THIRTEEN recently spoke with Building Stories producer and publisher of The Real Deal, Amir Korangy, who explains architect Costas Kondylis’ impact on the New York City skyline and how he earned the reputation of being the “developer’s architect.”
How did New York City influence Costas Kondylis’ work in terms of factors like limited space and the grid layout?
Every building that you see built today is a result of a thousand compromises. Developers need approval from customers, city and community boards, and the best designs are not necessarily the ones that get approved. There is little room for experimentation, but creative architects try to express themselves in the details. The way the building is angled and how the light comes in to the space and how the rooms are connected, etc. Those limitations also happen to define the architect.
How much do you think Kondylis’ career and designs were a product of the time he was working in? Would his designs be different were he starting out today?
Would Picasso’s paintings be different if he were working today? Hard to say, but probably. Costas’ designs have evolved over the years as has the discipline around him. If you see a range of his work, you can identify every style within that spectrum. Costas’ designs from 20 years ago are selling today, with very little modifications, in China, South America and Europe. In the movie Larry Silverstein says, “Costas is capable of creating any design that the development calls for.” That’s a sign of a disciplined and skillful architect.
How did you decide on the format of the film – to feature reenactments with actors and voiceover, and to incorporate Donald Trump and Kondylis himself?
We were exceptionally lucky in that all the major players – Donald Trump, Larry Silverstein, Joseph Rose and of course Kondylis – in our story still happened to be alive and in New York. They were never interviewed together, yet they recalled the stories as though they were reading a script in the same room. It worked out perfectly. The director Toni Comas believed that the reenactments would only add to the dramatic arc, and clearly, he was right.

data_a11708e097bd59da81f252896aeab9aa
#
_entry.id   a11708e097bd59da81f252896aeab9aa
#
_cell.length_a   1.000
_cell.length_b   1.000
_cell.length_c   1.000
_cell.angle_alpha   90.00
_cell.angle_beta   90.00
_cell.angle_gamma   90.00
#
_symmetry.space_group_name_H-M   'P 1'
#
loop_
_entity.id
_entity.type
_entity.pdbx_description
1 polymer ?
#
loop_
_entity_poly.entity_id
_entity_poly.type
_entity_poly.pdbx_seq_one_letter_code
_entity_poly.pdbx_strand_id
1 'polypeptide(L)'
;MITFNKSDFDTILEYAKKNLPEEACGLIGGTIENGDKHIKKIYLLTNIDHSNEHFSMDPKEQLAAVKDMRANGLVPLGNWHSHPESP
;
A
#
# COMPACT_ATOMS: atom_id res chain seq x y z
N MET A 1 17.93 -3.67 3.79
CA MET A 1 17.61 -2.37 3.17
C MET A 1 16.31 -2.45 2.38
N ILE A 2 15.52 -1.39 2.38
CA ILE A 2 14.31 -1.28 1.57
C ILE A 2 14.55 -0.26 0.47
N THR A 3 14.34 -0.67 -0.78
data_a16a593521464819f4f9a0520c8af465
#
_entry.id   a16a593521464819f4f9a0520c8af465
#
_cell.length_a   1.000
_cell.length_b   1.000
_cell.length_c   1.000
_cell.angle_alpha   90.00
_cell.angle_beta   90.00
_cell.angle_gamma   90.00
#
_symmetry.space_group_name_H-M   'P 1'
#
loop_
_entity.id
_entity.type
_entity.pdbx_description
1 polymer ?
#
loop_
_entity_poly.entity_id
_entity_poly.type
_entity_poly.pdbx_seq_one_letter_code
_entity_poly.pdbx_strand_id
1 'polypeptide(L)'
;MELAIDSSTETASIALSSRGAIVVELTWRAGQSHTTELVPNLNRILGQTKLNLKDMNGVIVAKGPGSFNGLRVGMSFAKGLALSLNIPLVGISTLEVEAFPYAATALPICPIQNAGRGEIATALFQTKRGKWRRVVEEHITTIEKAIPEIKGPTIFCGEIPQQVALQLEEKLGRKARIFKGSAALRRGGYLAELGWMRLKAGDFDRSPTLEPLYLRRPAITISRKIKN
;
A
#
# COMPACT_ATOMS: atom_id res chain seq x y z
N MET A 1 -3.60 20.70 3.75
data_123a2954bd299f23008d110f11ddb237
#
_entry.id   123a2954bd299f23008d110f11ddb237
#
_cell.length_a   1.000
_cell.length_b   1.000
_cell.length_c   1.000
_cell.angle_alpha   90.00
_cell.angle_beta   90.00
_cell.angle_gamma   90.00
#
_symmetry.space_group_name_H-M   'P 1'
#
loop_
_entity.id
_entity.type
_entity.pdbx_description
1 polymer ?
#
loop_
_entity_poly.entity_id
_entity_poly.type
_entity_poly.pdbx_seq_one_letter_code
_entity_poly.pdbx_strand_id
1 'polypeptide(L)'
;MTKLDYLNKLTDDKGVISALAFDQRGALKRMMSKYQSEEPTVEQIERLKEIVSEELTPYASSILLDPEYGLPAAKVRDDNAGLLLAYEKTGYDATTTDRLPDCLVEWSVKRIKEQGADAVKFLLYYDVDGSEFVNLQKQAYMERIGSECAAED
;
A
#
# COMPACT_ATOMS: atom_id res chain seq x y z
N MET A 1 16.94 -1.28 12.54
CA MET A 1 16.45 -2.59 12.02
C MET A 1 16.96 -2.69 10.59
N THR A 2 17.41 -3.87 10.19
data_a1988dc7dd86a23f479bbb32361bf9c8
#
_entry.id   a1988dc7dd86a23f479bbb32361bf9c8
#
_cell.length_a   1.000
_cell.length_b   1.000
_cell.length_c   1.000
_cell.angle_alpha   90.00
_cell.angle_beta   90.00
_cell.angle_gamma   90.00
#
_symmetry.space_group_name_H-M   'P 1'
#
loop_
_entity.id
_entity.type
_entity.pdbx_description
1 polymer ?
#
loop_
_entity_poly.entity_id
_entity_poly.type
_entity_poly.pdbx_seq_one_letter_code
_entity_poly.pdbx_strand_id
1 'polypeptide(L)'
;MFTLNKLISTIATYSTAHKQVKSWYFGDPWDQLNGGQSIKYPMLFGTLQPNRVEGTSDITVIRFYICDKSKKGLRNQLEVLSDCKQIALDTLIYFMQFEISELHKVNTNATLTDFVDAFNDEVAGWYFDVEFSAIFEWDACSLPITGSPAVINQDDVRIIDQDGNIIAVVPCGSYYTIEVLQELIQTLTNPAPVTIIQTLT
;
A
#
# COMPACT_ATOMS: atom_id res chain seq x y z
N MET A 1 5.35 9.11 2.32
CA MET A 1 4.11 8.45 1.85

Kondylis is known as the “developer’s architect” because he utilized space so efficiently in his designs. How do you think Kondylis and his work evolved over his career? Do you think he took charge of his designs to a greater degree later in his career?
Developers hired Costas because he has seen more buildings go up than the most seasoned ones. He was responsible for 65 high-rises in New York City in the 2000s alone. That’s more than Rosario Candela’s entire career. That’s a testament to his ability to be able to work and design in the toughest city in the world. His developers trusted him as Trump did with the Trump World Tower, which also happened to be the largest residential tower in the world at the time it went up.
What do you think Kondylis will be most remembered for?
Trump World Tower for it’s design and engineering accomplishment and the Riverside West development, for it’s sheer size and impact on the skyline, for better or worse.